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Assistive Hearing Technology IT and Library Services

Hearing Loop Systems

A Hearing Loop is the most common type of Assistive Listening System. It utilises a loop of wire that surrounds a room, transmitting the sound signal via a magnetic field. Users can connect to it directly with their hearing aids without having to identify themselves or ask for a receiver.

Area coverage Hearing Loops are designed to connect you directly to a sound source, cutting out background noise, reverberation and acoustical distortion that is caused by a building's architecture and the distance to the sound source you wish to hear. There is no limit to how many people can use an area coverage Hearing Loop at the same time.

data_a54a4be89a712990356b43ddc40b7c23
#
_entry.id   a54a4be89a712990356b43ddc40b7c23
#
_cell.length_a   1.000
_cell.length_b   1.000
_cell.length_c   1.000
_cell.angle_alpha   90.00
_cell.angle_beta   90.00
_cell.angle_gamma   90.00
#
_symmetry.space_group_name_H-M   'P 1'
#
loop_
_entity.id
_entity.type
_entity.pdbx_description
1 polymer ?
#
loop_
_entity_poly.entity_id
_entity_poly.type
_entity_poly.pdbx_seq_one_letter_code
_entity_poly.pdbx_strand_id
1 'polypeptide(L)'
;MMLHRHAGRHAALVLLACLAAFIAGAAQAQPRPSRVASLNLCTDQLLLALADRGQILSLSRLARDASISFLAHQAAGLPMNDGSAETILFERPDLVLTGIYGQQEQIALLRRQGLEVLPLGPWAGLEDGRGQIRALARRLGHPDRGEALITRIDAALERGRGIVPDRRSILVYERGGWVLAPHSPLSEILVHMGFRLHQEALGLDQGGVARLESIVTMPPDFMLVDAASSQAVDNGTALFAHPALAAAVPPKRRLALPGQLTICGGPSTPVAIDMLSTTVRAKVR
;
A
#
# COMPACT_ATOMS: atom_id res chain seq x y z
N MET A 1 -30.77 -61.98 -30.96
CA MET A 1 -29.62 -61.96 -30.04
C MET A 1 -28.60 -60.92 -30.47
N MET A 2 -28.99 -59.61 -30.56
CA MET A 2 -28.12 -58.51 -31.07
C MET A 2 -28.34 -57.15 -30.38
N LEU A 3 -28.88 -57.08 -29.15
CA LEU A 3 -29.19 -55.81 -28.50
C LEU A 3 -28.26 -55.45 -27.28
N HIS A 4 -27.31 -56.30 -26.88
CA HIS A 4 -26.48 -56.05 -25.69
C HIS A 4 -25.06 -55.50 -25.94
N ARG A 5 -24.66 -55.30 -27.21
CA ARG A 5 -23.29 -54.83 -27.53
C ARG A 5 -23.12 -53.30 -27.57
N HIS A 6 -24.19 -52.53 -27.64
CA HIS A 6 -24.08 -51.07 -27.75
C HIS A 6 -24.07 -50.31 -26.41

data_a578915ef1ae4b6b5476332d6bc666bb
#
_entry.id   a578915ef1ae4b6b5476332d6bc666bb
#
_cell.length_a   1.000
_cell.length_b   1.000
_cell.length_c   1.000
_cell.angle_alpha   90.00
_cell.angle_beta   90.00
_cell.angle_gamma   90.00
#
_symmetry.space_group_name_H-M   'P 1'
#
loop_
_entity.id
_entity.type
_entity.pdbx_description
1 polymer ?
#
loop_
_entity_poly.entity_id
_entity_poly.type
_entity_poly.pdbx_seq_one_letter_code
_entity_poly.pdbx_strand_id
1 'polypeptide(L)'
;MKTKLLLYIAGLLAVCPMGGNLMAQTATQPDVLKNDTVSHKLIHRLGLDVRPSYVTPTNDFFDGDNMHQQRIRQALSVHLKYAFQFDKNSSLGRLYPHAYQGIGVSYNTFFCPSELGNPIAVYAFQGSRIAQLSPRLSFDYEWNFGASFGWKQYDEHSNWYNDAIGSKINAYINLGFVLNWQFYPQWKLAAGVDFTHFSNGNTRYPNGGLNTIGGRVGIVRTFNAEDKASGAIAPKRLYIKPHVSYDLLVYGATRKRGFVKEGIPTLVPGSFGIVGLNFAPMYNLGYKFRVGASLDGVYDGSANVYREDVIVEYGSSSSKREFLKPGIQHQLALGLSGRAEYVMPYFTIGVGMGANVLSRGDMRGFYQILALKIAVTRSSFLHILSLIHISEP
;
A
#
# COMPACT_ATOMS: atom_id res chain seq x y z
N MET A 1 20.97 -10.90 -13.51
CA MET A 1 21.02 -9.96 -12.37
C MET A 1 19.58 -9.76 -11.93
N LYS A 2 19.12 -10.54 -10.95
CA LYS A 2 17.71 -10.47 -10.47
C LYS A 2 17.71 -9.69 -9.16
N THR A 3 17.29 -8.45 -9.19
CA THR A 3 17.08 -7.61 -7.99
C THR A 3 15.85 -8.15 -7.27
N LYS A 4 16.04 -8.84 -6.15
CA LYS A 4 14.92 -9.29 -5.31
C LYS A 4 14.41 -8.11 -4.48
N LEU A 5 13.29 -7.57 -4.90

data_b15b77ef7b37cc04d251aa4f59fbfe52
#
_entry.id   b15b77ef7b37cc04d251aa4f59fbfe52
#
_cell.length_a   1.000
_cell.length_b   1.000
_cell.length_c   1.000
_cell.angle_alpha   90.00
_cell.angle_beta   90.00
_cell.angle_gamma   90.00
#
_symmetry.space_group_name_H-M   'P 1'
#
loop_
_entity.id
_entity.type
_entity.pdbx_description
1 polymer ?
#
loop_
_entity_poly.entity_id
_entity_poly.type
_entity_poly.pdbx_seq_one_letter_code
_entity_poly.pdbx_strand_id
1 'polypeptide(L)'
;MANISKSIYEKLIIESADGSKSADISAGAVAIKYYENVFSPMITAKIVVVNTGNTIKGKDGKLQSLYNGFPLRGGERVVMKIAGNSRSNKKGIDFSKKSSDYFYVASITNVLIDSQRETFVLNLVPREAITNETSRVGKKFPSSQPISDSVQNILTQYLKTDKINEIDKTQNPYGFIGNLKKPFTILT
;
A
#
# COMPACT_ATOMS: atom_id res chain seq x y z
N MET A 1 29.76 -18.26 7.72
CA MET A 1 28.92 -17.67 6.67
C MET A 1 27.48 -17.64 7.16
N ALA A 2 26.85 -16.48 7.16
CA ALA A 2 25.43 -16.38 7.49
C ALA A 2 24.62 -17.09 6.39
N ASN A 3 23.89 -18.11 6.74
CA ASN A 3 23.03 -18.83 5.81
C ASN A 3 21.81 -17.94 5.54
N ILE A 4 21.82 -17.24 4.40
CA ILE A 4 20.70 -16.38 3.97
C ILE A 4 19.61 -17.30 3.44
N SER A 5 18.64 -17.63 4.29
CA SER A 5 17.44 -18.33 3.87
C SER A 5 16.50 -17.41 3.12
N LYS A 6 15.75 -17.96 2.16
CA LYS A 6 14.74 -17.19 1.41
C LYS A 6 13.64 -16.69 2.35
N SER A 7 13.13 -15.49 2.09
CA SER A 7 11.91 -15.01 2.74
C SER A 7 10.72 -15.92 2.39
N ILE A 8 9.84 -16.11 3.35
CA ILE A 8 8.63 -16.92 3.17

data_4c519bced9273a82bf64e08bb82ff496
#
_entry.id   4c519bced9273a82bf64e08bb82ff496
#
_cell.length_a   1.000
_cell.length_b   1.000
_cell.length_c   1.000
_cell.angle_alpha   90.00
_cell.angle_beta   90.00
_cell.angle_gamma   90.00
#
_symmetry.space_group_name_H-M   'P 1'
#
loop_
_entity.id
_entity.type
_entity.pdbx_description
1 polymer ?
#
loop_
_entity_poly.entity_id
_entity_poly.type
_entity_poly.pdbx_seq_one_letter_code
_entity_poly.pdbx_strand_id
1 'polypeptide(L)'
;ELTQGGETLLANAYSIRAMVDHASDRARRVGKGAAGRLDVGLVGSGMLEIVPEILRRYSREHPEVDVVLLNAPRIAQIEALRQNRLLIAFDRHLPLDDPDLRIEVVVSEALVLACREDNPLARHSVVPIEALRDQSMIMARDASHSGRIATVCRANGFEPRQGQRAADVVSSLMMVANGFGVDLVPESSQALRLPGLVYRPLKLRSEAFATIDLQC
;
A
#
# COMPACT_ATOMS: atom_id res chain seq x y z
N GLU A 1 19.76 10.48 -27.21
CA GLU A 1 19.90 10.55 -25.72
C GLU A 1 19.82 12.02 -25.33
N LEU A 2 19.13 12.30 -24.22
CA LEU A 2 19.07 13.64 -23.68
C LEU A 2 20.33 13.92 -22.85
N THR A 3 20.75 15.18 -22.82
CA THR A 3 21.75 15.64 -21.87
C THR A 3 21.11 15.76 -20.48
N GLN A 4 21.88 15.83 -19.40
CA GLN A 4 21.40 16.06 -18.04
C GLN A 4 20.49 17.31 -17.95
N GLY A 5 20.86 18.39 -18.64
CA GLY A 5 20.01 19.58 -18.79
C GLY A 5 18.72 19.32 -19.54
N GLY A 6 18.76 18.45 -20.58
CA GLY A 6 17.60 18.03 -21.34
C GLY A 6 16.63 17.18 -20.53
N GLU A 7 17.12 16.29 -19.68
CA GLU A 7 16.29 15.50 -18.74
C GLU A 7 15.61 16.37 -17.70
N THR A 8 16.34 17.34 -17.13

Infrared (IR) & Radio Frequency (RF) Systems

The main difference between Hearing Loops and IR/RF assistive listening solutions from a user's point of view is that everyone who wishes to use the system requires a special receiver.

IR/RF receivers can either be used with headphones or a neck-loop to connect to a hearing aid. If you know that you will be using a receiver at a venue then you may wish to bring your own headphones to plug into it. To use a receiver simply place the lanyard over your head so that the receiver lies on your chest – in this way it will not become obstructed or lose signal.

Neck-loops create a magnetic field around your head that you can connect to using your hearing aid in the same way as you would with a normal Hearing Loop system. It's advisable to use this option if possible as the gain (volume) and signal to noise ratio will be improved, but you may need to experiment with the position of the loop to get the best out of it.

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Hearing Loop Systems

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Infrared (IR) & Radio Frequency (RF) Systems